Verdict: Good Call, but is it a Good Rule?
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2. Aqib Talib’s Unsportsmanlike Conduct
Talib was flagged for Unsportsmanlike Conduct for a little exchange with Carolina receiver Philly Brown, pictured below:
The announcers said (or implied) the penalty was because Talib removed his helmet, and I assumed that it was because you are not allowed to remove your helmet on the field. But that didn’t sit right with me, because Talib wasn’t on the field, he was very clearly on his own sideline. I decided to check into the rules to see what kind of helmet-related actions might constitute Unsportsmanlike Conduct:
(h) Removal of his helmet by a player in the field of play during a celebration or during a confrontation with a game official or any other player. Rule 12, Section 3.
You’ll notice that this rule uses “or” when connecting those two phrases, meaning that a violation of either one is enough to trigger the penalty. In the judgment of the officials, this “conversation” between Talib and Brown must have risen to the level of a “confrontation,” so when Talib removed his helmet, he was in violation of the rules despite his location.
Verdict: Good Call
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3. Peyton Manning Down By Contact
In the middle of the second quarter, Peyton Manning slipped while trying to avoid a defender and fell to the ground. While on his way down, but before touching the ground, he is grazed by a defender.
See the video here.
Although the live play was allowed to continue, upon review, the officials ruled that “the quarterback was touched and down by contact.” Again, I went to the rule book:
(a) when a runner is contacted by a defensive player and touches the ground with any part of his body other than his hands or feet. The ball is dead the instant the runner touches the ground. Rule 7, Section 2.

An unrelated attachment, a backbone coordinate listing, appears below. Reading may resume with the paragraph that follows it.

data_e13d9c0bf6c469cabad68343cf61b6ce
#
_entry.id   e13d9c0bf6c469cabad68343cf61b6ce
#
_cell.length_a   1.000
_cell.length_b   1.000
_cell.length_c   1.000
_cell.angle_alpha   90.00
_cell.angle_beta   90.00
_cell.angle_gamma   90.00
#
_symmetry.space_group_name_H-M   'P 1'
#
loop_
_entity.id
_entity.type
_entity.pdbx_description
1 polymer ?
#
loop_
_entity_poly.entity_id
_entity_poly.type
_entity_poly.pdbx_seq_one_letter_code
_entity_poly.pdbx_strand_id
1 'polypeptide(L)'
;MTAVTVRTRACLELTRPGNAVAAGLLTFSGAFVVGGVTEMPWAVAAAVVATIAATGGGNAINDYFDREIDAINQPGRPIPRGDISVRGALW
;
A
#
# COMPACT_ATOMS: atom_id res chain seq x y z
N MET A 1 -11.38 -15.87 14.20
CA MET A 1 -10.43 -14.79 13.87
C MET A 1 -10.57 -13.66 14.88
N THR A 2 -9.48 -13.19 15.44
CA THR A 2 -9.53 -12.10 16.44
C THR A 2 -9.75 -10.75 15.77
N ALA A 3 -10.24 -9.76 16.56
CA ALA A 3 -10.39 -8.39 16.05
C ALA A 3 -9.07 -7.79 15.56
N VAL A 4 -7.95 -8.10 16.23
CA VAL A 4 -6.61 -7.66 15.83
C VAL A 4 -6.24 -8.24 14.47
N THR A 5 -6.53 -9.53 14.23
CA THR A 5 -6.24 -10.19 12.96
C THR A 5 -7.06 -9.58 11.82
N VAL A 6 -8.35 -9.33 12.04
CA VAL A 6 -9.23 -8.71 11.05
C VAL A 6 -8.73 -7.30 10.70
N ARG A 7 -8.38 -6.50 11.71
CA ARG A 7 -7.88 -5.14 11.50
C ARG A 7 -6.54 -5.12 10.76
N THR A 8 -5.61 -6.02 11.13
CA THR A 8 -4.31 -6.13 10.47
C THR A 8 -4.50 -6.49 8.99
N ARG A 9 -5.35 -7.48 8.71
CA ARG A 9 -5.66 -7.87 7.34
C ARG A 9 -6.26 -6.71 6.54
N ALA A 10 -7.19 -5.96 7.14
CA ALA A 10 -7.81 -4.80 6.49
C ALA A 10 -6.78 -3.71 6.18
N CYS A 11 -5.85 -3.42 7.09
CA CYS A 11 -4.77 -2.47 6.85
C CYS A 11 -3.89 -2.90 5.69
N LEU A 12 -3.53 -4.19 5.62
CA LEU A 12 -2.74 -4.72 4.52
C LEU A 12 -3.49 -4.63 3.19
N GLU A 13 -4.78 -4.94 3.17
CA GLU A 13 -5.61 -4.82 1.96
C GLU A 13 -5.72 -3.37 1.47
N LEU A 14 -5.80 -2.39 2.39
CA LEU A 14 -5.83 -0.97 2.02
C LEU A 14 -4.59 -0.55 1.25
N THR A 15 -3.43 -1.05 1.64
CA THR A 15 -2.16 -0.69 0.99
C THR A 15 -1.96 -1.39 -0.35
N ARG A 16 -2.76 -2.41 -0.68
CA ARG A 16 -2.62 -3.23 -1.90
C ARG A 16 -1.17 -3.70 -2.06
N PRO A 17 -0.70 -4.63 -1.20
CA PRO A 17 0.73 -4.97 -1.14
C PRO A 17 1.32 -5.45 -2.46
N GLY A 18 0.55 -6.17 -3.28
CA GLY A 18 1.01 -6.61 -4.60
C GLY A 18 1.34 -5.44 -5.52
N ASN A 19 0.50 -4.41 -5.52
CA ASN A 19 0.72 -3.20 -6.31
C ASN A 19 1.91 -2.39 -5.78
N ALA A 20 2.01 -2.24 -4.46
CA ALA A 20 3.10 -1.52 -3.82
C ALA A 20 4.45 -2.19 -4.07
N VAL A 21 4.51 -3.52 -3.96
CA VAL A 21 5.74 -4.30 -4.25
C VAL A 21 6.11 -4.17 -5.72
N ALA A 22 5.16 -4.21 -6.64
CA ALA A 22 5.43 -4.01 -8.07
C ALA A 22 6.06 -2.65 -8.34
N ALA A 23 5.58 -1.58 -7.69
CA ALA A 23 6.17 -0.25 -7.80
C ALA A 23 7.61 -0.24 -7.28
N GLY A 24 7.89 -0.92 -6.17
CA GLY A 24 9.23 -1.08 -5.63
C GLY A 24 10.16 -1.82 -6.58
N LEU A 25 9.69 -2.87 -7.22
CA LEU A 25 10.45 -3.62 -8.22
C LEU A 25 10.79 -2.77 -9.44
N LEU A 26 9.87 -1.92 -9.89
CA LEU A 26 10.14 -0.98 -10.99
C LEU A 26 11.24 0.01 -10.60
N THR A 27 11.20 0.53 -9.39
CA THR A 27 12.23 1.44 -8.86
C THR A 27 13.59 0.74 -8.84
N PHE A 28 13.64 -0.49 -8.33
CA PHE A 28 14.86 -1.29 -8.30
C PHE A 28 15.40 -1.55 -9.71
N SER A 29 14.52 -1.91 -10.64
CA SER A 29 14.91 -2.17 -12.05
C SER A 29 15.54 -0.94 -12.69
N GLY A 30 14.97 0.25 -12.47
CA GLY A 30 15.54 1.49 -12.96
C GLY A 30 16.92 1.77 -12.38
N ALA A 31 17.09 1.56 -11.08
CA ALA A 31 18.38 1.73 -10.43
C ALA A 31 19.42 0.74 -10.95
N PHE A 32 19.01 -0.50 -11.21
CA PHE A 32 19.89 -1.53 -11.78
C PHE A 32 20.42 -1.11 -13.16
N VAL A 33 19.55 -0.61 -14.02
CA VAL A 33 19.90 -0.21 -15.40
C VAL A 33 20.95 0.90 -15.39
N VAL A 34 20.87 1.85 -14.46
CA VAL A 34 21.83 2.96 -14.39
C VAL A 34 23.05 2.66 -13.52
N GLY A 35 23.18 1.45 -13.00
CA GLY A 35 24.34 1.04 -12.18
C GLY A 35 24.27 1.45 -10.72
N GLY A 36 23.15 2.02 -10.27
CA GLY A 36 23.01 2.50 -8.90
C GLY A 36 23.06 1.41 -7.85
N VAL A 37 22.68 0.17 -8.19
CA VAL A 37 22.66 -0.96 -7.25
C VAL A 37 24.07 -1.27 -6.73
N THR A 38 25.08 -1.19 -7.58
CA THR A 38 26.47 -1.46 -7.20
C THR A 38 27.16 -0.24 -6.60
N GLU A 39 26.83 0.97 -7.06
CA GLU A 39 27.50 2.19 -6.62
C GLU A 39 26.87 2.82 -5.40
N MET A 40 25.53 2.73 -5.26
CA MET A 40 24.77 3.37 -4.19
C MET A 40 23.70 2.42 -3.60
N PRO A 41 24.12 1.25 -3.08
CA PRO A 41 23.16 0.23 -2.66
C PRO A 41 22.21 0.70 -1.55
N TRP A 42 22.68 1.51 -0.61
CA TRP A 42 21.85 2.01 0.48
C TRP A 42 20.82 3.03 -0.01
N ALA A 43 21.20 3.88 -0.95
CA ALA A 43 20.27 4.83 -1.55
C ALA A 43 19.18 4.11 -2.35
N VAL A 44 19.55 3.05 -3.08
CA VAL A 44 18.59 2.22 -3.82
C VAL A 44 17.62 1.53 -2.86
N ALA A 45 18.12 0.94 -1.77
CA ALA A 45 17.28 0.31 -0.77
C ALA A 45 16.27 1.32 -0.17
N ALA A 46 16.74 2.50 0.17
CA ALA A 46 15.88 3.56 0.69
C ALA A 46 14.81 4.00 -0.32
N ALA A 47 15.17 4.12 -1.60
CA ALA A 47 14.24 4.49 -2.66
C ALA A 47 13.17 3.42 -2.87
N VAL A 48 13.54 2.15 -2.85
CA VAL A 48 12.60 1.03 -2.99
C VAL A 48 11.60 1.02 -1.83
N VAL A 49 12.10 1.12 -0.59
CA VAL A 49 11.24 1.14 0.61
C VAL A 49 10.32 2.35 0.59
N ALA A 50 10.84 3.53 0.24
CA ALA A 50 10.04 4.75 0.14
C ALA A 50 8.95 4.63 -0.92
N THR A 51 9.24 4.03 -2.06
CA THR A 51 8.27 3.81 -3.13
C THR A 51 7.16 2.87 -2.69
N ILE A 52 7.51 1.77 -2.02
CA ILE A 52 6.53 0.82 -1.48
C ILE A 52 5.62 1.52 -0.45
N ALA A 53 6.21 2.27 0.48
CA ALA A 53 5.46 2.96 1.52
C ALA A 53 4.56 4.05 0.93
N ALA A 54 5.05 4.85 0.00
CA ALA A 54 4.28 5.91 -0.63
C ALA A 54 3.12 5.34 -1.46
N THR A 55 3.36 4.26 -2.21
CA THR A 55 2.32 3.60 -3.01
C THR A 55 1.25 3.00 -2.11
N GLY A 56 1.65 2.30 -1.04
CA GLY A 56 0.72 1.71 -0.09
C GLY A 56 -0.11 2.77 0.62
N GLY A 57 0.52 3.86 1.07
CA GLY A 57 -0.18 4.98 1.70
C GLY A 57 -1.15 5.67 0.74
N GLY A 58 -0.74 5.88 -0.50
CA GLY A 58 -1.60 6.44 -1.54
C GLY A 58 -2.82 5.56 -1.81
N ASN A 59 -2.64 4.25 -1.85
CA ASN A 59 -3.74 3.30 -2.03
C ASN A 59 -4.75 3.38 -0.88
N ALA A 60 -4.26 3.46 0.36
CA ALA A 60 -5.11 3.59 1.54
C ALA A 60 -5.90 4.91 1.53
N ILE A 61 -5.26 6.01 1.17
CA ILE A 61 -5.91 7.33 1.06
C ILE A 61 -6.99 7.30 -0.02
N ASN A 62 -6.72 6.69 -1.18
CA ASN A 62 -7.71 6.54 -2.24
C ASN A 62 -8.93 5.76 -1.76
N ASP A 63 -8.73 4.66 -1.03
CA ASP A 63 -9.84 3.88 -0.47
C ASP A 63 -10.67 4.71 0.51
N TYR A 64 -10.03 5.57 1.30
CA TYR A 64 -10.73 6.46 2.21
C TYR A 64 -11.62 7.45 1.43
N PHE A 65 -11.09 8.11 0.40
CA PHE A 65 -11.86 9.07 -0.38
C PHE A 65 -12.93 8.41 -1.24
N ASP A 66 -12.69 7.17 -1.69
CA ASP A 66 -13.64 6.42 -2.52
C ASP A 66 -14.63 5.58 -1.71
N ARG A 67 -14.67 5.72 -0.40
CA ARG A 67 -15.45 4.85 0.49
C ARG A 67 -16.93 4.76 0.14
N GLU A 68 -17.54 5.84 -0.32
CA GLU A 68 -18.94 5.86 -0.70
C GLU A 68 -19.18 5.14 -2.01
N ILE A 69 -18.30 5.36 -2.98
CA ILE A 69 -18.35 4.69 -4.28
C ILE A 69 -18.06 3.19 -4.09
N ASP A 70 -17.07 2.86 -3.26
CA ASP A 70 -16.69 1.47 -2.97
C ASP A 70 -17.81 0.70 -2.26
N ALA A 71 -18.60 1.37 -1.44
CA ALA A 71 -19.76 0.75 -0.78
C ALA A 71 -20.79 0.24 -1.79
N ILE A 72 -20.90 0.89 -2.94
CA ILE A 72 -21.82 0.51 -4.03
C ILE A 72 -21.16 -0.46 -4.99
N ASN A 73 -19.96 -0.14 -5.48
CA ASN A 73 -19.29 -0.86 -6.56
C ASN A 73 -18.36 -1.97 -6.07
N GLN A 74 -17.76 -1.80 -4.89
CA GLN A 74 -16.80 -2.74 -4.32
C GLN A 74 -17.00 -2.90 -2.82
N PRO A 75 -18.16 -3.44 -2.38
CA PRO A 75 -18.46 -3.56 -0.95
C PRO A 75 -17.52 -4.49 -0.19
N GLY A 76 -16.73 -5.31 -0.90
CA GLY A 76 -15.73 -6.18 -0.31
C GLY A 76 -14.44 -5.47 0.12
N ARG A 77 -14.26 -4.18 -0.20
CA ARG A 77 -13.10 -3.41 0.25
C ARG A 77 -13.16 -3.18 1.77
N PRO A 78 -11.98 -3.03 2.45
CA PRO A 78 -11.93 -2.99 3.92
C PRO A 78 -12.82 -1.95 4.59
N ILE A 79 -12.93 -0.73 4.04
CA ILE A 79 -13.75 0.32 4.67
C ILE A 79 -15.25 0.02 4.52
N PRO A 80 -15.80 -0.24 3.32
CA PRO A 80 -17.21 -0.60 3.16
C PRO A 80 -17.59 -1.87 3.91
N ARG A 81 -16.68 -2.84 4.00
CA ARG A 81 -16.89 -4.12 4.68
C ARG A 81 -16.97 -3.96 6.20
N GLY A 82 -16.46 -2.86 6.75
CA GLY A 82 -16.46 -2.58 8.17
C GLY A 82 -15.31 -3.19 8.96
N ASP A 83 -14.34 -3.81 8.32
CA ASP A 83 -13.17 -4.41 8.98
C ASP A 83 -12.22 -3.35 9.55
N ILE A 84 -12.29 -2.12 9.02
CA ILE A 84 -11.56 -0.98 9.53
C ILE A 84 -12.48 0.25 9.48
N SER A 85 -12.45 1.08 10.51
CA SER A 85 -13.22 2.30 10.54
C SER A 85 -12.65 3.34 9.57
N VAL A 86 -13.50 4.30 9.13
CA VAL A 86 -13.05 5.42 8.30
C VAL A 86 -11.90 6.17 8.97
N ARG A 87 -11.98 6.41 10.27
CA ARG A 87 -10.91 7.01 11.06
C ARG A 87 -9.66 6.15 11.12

This one requires a little more interpretation, but I believe that it should be clear that Peyton was not “down by contact.” As Manning was never touched while on the ground, it is clear that the ruling of down by contact depended on the manner and effect of the contact while he was in motion.
It’s clear from the wording of the rule and common-sense that a runner simply touching the ground some time after being “contacted by a defensive player” is not enough to make that runner down by contact. For instance, a running back may bounce off a defender at the line of scrimmage and then trip and fall to the ground thirty yards later when he is all by himself. In that case, he was contacted and then touched the ground, but the contact did not cause the player to touch the ground.
The officials had a chance to look at this play in super slo-mo, but I believe they made a mistake. Even though the defender did touch Manning, he did not a) cause him to fall to the ground or b) touch him while he was down.
Verdict: Bad Call
Luckily, none of the above calls were particularly egregiously wrong, and those that were wrong did not have a material impact on the game.
This is a picture of Beyonce performing at the Super Bowl a couple years ago, because there cannot be enough pictures of Beyonce.